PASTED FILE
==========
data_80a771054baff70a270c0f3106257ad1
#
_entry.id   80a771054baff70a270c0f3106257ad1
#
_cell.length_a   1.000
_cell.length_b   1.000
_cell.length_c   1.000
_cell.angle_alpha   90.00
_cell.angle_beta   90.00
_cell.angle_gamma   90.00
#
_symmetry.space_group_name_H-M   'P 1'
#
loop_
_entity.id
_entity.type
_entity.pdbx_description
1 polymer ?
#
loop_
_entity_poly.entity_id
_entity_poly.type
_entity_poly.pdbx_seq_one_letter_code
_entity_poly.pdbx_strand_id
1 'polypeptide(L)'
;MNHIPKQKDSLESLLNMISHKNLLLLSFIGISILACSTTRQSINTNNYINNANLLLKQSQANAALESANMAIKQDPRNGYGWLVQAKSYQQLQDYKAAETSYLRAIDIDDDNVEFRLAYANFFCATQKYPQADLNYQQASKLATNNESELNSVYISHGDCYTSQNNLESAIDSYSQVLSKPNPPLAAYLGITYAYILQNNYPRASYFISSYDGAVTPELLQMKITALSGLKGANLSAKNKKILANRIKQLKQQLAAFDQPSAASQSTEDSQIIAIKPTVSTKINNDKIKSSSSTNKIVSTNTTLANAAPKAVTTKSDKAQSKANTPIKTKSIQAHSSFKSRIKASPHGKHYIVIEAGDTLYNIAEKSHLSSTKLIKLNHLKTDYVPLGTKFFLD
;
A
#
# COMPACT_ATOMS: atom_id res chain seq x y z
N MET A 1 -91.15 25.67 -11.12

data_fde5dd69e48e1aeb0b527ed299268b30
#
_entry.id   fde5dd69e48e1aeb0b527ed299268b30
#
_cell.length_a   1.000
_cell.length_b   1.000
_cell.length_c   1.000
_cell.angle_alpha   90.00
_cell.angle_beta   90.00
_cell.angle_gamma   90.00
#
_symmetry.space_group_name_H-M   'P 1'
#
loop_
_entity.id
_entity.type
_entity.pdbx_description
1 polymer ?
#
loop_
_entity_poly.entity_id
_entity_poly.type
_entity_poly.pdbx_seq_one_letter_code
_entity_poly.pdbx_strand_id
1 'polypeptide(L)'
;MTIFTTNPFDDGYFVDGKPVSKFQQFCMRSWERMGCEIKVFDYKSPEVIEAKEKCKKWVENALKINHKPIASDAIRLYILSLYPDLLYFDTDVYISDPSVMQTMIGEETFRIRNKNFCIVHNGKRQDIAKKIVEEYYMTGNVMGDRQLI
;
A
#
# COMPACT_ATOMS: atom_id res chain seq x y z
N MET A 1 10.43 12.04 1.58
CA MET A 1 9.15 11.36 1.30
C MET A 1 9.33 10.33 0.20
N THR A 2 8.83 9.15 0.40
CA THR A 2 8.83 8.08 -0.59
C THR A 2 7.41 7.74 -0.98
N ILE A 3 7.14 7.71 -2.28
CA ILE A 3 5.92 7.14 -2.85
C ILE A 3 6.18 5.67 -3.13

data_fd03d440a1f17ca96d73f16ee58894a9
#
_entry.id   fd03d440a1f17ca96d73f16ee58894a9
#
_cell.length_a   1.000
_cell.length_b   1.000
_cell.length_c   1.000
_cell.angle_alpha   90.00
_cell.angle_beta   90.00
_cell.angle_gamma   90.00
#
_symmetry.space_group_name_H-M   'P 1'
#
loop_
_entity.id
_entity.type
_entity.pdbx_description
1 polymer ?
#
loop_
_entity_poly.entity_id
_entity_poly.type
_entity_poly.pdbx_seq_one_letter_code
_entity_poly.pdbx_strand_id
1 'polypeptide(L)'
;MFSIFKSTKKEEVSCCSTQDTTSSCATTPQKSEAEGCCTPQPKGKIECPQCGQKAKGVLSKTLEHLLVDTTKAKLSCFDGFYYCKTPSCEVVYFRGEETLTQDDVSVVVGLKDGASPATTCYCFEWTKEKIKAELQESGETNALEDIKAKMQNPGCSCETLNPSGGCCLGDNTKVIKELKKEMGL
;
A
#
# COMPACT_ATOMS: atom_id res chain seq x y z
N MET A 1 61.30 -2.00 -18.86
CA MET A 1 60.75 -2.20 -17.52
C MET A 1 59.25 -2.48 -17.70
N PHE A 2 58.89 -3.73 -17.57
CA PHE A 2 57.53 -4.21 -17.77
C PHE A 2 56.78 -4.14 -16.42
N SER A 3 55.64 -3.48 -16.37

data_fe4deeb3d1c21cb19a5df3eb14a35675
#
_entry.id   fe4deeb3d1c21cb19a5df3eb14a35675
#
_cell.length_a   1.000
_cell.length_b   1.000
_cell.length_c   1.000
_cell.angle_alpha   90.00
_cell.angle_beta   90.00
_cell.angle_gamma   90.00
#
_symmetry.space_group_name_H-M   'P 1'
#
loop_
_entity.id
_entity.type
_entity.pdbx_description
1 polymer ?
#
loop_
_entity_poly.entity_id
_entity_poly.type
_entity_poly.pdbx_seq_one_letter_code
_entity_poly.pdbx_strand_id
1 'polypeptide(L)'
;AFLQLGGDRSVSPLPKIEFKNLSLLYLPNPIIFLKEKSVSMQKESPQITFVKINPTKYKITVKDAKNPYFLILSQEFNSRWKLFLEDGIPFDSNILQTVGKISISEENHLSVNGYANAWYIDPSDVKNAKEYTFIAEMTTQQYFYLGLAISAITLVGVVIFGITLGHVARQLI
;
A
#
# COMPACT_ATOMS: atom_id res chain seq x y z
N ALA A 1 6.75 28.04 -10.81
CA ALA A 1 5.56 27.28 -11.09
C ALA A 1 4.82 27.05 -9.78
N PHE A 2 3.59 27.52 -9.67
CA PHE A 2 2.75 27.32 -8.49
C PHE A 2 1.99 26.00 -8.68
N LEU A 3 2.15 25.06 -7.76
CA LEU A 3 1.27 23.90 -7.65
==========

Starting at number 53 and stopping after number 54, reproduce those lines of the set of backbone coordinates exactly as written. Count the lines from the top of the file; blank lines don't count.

_entity_poly.type
_entity_poly.pdbx_seq_one_letter_code